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Tierra del Fuego: Of Sailors and Savages (1851—1900)
Contacts between ships and natives groups, as reported in the English-language press


Article title Likes not cannibals Ship Ship, steamship, USA
Source Auckland Star (NZ), 28 May 1898 Date of event 1897
More info. Original source: The Sun (New York) Location West of Cape Horn
Article Transcript Informant J. E. Healey, passenger

Abstract: After coming ashore from their wrecked ship, passengers and crew were visited by a large group of canoe natives (the informant mentions around 20 men). The natives stayed three nights: they examined possessions, and received clothing. Having come to the conclusion that the natives had intentions of killing and eating them, the informant and ship's captain scared them away by gunfire. There is no information on how the castaways were rescued.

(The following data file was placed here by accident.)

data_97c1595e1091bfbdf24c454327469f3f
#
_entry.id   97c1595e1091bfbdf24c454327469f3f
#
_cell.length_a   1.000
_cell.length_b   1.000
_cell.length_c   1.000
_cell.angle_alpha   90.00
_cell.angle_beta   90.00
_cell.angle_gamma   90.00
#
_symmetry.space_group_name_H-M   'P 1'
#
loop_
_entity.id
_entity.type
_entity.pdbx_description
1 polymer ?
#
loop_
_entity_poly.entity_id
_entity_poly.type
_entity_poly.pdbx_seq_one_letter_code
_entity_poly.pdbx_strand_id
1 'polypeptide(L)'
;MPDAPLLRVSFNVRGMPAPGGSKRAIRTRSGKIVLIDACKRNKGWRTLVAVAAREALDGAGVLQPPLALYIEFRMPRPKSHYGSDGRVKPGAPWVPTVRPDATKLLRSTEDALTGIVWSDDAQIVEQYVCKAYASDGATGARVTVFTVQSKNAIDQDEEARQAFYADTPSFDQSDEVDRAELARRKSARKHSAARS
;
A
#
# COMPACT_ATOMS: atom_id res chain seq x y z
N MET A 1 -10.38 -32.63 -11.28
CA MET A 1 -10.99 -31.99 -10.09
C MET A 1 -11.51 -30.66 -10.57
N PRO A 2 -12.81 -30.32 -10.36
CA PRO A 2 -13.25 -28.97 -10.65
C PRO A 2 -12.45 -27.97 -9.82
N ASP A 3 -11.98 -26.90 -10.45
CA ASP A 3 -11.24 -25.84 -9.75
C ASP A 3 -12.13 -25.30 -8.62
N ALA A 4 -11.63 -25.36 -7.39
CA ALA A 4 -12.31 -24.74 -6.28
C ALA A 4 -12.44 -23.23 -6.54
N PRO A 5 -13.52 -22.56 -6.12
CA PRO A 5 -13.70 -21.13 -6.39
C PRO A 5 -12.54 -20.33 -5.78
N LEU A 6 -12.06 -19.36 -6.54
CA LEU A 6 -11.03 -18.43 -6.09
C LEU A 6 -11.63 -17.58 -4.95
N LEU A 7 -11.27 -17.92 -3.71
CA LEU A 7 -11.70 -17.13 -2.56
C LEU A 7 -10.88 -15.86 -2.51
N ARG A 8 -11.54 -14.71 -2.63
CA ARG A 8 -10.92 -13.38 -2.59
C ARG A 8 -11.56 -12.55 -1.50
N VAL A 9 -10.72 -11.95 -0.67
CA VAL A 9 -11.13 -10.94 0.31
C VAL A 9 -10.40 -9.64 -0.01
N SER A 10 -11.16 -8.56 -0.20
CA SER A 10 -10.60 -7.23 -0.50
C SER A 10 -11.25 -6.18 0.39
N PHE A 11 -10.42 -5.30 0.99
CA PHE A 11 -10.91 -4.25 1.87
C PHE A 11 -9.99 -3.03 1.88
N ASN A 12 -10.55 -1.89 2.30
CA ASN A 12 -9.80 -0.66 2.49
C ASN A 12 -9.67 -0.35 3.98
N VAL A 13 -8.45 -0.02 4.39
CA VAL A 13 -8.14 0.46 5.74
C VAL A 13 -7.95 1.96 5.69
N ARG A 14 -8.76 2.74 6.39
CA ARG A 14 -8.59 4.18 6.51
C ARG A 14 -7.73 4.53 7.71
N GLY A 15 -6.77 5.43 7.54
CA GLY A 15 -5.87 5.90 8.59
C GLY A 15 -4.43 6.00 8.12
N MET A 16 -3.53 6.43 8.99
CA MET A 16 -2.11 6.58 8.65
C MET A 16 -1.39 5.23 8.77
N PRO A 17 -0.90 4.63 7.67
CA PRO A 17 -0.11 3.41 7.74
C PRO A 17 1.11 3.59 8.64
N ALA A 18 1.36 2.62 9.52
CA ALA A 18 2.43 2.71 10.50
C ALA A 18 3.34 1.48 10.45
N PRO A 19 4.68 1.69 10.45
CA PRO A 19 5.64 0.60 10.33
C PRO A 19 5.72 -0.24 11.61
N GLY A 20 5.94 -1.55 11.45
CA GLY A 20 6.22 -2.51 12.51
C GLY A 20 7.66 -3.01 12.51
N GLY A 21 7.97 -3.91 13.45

Assessment: The natives' inquisitiveness was characteristic curiosity — not, per se, proof of intent to kill. The practice of stripping clothing from corpses has been reported elsewhere (Roseneath, 1882): although disturbing to the whites, the native mind may have viewed this as a logical recycling of materials. The carrying of guns appears to have been justified for self-protection: at the very least, they served to allay fear. By his question, the reporter showed an awareness of the natives' alleged cannibalistic behaviour.